As obvious through a recent PR Release, Rep. Carolyn Maloney believes that sugar-coating status quos will change what we have grown to know (as facts): “That 45-day period gives you nearly two billing cycles to do more than complain — to shop around for a card whose rate and terms of service you prefer.” Wow! Is it change — with teeth? (Please.) We have already been doing that for more than two years – while hearing foreign customer service agents of “banks” like Citi and Capital One tell us “If you don’t like it, you can close your account.” Were interest rates capped? No. Since passing the Credit CARD Act, has First Premier Bank escalated a sub-prime rate to 79.9%, Legally? Yes. “Laws like the CARD Act are reasonable and allow markets to function as market enthusiasts imagine they should: with less friction, more transparency, and with bad actors being driven from the field.” As a historic “bad actor,” was First Premier “driven from the field,” or, was it (like “prime” providers) emboldened? Having collectively witnessed and experienced the results of a rampant savaging of our world’s citizens and overall economic system, is it “reasonable” to “allow markets” to go forward, basically unfettered with any returning or meaningfully modified regulation? Moreover, how insulting (and detrimental) is it to have Representatives selling such a premise? After 100 million people (including the best tier of customers) were gouged into 29.9% (Usury) rates, as redress, did they seek what was “reasonable” in the view of their predators? “Once interest rates, terms and conditions are clearly stated . . . the consumer can make a clear-headed decision about what card to choose.” Got that? New language! New (“responsible”) consumer choices! Same results: “If you don’t like it, you can close your account.” In July of last year, Rep. Maloney seemed to be amazed that Citi, Chase, and BoA, were continuing their predatory practices: “Issuers during this crisis should be using this period to adapt . . . , not raising rates and changing terms on those who are already meeting their obligations.” Yet now, she is praising them – because they are making terms “easy to understand” (with notices): “There are some companies that seem to get it. Chase and Citi have added cards and services to their lineup which are simple and easy to understand. Bank of America sent notices far in advance to their customers explaining the new rules.” Let us respond – vociferously. In this collusive scenario, our incensed reactions and motivated decisions are just as “clear-headed” now as before. When the Act failed to take effect immediately, and did not cap rates or fees, all the relevant “actors” indeed “[got] it” – as we, the public, proceeded “[getting] it” in our updated terms (so to speak).
05/19: Senator Reid: “We stood up for consumers and stood up to abusive credit card companies. We said that big banks can no longer take advantage of hardworking Americans.” Off The Record: “Well, you know, (like in December 08′) we are going to trust them to not go after their customers as predators (on a third wave) before these new measures go into effect. And, despite giving them a year’s head start, we are certain they will not come up with other ways to bypass everything we have accomplished.”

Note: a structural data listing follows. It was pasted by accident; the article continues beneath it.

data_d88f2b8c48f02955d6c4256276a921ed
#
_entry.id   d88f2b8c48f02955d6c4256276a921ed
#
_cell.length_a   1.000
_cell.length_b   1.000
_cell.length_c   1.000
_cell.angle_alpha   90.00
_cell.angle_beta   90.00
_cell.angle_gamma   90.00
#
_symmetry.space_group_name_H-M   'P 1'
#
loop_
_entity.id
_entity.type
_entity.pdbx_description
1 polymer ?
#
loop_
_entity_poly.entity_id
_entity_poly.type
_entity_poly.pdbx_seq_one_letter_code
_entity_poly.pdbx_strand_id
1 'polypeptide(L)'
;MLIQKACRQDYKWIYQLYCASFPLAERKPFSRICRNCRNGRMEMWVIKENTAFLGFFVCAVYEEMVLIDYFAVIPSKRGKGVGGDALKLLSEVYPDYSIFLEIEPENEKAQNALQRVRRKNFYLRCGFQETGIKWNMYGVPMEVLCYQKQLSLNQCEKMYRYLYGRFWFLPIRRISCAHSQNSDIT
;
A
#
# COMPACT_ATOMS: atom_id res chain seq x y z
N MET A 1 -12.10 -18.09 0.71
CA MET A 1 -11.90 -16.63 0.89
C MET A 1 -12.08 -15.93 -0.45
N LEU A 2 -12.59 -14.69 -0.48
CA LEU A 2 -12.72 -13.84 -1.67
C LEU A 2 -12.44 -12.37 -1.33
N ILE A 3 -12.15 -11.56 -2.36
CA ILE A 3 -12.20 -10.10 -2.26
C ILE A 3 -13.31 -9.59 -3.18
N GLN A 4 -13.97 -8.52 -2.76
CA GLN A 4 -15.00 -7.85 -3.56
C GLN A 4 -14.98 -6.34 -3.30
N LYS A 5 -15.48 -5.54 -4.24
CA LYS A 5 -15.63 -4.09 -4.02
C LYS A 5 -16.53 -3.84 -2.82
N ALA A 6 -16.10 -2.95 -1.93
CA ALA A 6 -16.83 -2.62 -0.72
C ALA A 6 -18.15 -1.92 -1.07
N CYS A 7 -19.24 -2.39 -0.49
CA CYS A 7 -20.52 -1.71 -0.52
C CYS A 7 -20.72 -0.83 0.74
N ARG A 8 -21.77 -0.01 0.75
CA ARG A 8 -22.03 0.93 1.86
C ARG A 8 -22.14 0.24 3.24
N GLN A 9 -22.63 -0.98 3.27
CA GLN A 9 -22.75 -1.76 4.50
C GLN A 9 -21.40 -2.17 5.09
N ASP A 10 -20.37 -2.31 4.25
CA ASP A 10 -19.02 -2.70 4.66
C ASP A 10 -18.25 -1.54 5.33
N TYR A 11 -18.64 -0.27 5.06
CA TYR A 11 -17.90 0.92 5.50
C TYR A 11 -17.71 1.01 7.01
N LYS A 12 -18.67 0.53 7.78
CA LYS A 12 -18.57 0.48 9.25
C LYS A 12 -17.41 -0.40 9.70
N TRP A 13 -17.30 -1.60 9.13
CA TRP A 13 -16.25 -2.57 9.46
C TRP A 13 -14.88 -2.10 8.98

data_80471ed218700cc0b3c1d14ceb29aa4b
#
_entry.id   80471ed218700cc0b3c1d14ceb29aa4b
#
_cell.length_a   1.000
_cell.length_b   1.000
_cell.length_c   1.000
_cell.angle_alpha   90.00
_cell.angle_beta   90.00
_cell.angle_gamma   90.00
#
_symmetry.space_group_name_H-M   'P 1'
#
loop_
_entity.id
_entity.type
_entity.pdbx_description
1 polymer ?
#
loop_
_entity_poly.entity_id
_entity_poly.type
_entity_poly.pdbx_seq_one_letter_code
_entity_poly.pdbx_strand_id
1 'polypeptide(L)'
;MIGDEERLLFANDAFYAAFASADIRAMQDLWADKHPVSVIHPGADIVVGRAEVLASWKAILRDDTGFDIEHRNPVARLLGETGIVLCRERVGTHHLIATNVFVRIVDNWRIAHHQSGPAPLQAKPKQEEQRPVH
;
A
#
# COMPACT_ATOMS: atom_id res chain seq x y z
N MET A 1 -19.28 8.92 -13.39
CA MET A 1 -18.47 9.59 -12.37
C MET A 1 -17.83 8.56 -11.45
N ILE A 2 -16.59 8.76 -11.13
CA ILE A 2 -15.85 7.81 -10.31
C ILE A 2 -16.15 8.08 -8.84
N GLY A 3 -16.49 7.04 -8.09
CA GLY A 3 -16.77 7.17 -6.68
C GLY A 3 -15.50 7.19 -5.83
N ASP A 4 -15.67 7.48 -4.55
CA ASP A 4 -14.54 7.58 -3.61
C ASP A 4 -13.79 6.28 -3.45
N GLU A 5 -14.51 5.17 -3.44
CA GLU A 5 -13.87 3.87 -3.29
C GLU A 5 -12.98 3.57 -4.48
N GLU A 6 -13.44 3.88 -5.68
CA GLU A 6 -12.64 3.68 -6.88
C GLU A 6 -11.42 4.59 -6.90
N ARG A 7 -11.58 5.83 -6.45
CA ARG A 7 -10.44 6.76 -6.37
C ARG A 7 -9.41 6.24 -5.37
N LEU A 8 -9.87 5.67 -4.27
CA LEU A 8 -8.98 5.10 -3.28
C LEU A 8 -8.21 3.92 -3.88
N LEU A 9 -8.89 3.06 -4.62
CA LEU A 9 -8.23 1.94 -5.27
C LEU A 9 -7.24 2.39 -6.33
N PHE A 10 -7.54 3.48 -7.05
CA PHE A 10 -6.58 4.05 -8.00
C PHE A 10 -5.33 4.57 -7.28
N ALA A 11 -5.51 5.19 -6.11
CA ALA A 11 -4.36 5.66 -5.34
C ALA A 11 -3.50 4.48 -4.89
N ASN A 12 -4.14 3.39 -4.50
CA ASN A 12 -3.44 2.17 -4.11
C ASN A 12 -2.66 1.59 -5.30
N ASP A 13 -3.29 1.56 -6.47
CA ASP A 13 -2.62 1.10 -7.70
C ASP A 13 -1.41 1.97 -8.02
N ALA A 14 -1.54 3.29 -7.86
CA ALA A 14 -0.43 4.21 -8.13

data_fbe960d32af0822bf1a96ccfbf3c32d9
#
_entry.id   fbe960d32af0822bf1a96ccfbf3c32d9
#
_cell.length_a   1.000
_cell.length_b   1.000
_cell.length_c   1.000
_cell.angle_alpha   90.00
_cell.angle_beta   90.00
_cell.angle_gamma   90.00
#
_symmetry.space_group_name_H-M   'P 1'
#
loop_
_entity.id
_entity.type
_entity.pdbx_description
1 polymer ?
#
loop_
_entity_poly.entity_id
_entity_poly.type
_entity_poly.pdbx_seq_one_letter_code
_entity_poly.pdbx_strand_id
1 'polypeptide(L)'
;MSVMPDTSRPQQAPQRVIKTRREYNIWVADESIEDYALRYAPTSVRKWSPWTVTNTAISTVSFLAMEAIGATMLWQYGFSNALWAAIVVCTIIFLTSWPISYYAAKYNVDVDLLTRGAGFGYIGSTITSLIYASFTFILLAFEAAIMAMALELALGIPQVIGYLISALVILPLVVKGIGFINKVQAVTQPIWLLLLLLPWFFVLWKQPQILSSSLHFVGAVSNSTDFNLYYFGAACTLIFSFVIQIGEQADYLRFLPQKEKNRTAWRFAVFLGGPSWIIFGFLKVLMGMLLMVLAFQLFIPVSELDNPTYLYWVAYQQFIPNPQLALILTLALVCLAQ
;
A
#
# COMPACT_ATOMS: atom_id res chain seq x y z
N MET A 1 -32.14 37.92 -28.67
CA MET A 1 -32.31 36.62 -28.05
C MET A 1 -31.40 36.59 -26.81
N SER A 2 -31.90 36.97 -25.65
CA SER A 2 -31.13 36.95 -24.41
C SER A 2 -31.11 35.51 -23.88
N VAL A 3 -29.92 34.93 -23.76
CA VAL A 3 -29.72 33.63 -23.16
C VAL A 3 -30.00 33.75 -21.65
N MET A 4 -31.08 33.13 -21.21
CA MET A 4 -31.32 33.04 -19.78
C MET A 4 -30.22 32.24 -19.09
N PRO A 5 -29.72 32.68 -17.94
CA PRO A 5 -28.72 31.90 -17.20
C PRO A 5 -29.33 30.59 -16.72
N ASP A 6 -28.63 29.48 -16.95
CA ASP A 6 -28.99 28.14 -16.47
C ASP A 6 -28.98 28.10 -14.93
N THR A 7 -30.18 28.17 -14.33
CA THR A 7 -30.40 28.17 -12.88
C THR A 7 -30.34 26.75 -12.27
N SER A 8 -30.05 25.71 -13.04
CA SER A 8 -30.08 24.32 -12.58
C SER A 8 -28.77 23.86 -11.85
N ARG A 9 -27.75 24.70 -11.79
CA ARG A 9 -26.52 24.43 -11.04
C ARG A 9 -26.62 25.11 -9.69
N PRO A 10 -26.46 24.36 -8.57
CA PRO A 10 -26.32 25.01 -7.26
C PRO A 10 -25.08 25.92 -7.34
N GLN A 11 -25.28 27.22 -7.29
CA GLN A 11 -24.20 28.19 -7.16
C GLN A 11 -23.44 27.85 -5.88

(1) They Let Us Down (05/21): Credit Card Protections With…Holes
Did not: “cap interest rates on credit cards, explicitly cap credit card fees, take effect immediately, limit interchange fees, or prevent issuers from finding new fees.”
(2) The Media Colludes In a Setup (06/15): Credit Card Defaults Rise
(3) And Finally, the Results (06/30): Citi Raises Card Rates On Millions
Are you Shocked, Sen. Reid and Rep. Maloney? (07/06):
“Citi has boosted interest rates on some cards to as high as 29.99 percent, according to a Credit Suisse report. Chase raised rates as high as 23.99 percent. . . . Capital One has kept rates steady for now, but warned consumers they will be increasing over the next year.” “‘We expect purchase APRs to continue to trend higher ahead of the recently passed Credit Card legislation, slated to go into effect February 2010,’ wrote Credit Suisse analyst Moshe Orenbuch.” “‘Issuers during this crisis should be using this period to adapt to the new rules about to take effect, not raising rates and changing terms on those who are already meeting their obligations’: Rep. Carolyn Maloney, D-N.Y., the prime sponsor of the bill.”
Nothing passed in May (beyond a 45-day notice) was immediate. Caps on interest rate proposals by Sen. Sanders and a few brave others were overridden. The credit card companies (and newly formed banks) were given another seven months (minimum) head start. Did you really stand up for us, Senator Reid? Are the banks continuing to “take advantage” (after having received billions upon billions in taxpayer-funded bailout money that was supposed to “free up” the credit markets)? Did you really expect anything different, Rep. Maloney? Did you think there was any (actual) chance these Vultures would do what they “should be“ doing before the new measures took effect? To them, this is what they Should Be doing – just like they were – since (before) December 08′ (and the 1 ½ year’s notice).
Update (11/19): Credit Card Rate Freeze Killed
Time For a Credit Union Movement: